How video games are made

Video games are programmed on computers then run through a compiler program. This compiler program is usually designed for specific platforms, particularly in the case of console and mobile gaming. Developers would pay the necessary fees to receive the compiler, and other programs, in what was called a “development kit”. As companies move on and release newer gaming platforms they leave the previous, and earlier, platform behind. People that are proficient in programming for these older systems either leak, or create their own, development kits to the public so others can program new games for old platforms. This movement of creating new games for older platforms such as the Super Nintendo and Commodore 64 is known as “homebrew” since most of these games are created in someone’s home versus professionals usually working in offices.

What platforms have homebrew titles

Nearly every platform available has a publicly available development kit. Older platforms are usually easier for a single person to program for so more programmers focus on systems such as the Atari 2600 and the Commodore 64. More adventurous developers work on Super Nintendo titles or even Xbox 360 and Playstation 3 titles. Newer platforms, such as those from Microsoft and Sony, are basically personal computers that hook directly into televisions rather than monitors.

What genres are covered

Homebrew titles run the gamut of simple scrolling shooting games similar to Galaga, Thunder Force and others. More ambitious homebrew titles explore more complex gaming genres such as role playing games in the style of Final Fantasy and The Legend of Zelda. The middle ground seems to be the Super Mario style action platform games that many a company built a solid foundation. Rarely will we see sports titles explored in the homebrew community, probably due to the complexity of the artificial intelligence requirements to create a challenging opponent that doesn’t cheat. The least explored genre in homebrew would have to be fighting games which require quality artificial intelligence and smooth animation with detailed graphics.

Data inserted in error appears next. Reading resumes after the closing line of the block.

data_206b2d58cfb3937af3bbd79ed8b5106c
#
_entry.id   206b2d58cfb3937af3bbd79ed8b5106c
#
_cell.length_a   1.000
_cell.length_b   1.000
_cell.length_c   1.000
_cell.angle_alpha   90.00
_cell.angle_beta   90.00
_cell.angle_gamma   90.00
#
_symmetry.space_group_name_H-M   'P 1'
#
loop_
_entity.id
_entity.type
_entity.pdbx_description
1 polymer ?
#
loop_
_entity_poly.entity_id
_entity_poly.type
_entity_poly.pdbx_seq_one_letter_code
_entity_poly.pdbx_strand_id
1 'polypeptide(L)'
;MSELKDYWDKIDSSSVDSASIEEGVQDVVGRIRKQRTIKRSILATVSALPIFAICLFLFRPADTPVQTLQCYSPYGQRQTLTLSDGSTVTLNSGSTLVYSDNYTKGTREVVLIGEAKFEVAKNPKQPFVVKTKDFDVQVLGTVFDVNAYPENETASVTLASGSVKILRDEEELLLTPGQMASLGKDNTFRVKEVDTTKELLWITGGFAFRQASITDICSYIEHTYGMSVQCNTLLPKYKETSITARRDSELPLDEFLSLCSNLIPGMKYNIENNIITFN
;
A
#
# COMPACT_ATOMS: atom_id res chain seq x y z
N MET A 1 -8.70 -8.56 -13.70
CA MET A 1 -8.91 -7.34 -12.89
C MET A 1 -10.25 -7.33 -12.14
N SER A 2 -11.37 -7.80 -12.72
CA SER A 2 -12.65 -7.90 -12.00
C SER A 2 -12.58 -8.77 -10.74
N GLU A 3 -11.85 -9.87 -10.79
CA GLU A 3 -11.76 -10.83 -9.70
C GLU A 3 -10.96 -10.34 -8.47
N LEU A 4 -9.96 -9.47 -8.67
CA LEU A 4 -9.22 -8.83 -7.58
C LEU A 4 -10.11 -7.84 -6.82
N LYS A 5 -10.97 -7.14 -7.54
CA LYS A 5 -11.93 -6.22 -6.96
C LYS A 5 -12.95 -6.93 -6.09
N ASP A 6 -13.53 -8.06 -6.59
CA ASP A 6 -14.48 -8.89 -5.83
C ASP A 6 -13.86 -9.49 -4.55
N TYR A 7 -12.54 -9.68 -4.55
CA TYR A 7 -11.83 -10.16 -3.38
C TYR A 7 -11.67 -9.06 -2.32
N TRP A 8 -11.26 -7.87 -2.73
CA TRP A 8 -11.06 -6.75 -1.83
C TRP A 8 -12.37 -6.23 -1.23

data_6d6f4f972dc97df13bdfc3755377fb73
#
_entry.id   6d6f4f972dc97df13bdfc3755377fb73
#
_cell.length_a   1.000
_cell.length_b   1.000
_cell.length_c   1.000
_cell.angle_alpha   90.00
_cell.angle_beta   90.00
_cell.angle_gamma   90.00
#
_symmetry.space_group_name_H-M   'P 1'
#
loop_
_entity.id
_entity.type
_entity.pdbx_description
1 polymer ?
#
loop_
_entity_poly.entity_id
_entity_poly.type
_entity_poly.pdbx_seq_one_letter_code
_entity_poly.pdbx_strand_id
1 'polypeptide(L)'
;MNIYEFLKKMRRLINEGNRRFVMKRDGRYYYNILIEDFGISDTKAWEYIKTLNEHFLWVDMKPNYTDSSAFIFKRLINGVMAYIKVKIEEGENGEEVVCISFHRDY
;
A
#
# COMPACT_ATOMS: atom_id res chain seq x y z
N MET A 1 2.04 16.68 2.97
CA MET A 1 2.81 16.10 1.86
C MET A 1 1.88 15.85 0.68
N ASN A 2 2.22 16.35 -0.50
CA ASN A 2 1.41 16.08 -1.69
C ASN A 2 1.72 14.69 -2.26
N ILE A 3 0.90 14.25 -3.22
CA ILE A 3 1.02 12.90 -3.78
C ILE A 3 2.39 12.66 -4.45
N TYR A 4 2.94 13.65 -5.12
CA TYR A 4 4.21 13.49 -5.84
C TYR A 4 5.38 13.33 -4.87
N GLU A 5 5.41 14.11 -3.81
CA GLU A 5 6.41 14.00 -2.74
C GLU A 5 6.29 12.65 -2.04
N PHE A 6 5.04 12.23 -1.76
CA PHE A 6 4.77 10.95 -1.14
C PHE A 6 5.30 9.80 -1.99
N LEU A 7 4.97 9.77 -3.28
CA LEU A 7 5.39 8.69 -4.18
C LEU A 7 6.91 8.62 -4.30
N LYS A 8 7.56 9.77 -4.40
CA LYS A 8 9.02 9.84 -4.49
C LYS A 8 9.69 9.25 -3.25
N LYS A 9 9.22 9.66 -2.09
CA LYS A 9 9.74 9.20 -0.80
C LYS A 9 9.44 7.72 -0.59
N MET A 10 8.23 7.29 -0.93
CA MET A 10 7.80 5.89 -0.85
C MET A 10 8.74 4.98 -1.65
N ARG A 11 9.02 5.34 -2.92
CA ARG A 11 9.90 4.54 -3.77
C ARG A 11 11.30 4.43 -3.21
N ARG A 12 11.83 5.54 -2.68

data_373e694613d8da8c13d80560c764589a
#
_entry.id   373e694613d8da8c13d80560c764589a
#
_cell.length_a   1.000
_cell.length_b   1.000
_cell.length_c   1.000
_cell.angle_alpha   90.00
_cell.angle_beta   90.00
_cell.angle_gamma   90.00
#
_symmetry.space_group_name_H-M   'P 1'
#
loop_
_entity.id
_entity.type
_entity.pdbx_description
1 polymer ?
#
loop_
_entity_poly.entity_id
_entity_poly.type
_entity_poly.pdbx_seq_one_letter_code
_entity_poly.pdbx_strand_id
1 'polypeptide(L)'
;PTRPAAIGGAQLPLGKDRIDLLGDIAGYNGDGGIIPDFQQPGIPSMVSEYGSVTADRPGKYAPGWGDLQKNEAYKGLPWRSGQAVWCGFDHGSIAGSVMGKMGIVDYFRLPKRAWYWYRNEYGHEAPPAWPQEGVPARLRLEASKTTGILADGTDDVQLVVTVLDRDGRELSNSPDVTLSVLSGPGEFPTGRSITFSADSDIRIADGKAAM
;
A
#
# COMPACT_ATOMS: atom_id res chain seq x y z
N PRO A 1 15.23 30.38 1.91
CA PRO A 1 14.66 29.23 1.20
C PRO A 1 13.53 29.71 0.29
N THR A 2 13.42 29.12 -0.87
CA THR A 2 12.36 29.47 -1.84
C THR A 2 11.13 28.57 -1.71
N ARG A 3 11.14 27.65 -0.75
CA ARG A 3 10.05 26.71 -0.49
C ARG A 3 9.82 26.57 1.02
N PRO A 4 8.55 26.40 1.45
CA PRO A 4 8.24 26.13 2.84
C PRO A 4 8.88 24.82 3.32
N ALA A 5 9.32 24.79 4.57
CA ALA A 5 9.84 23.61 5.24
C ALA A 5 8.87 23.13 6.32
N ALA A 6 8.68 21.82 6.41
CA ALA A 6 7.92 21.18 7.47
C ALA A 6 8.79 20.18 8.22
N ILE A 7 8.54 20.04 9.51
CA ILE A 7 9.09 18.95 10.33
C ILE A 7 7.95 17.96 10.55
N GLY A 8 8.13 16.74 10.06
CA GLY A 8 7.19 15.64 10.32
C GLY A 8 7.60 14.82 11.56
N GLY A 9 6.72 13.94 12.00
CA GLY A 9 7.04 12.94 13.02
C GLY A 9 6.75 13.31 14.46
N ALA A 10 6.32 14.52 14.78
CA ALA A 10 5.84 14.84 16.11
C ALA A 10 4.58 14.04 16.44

How the games are made available

In many cases homebrew titles are released on the medium of the platform they were programmed to run on. Commodore 64 homebrew games usually are available on 5 ¼ inch floppy disks and/or cassette/cartridges. Nintendo Entertainment System, Atari 2600 and Sega Genesis (popular consoles with homebrew developers) all can see many releases on cartridge. The Sega Dreamcast has seen many releases on CD-Rom thanks to the openness of the platform, as if Sega knew the console would not fare well in the market they left it open for the community to run wild with.

Physical media is not the only method in which homebrew developers release their games. Most also receive a release in “ROM” format. A ROM is simply the data of the game in a computer format that the necessary console emulators will understand. This allows more homebrew developers to get their games out to more gamers while collectors are usually catered to by costly physical releases.

Homebrew games are not all sub-par when compared to commercial releases. Though your mileage may vary, experimenting with the homebrew world of gaming may lead to new and interesting games.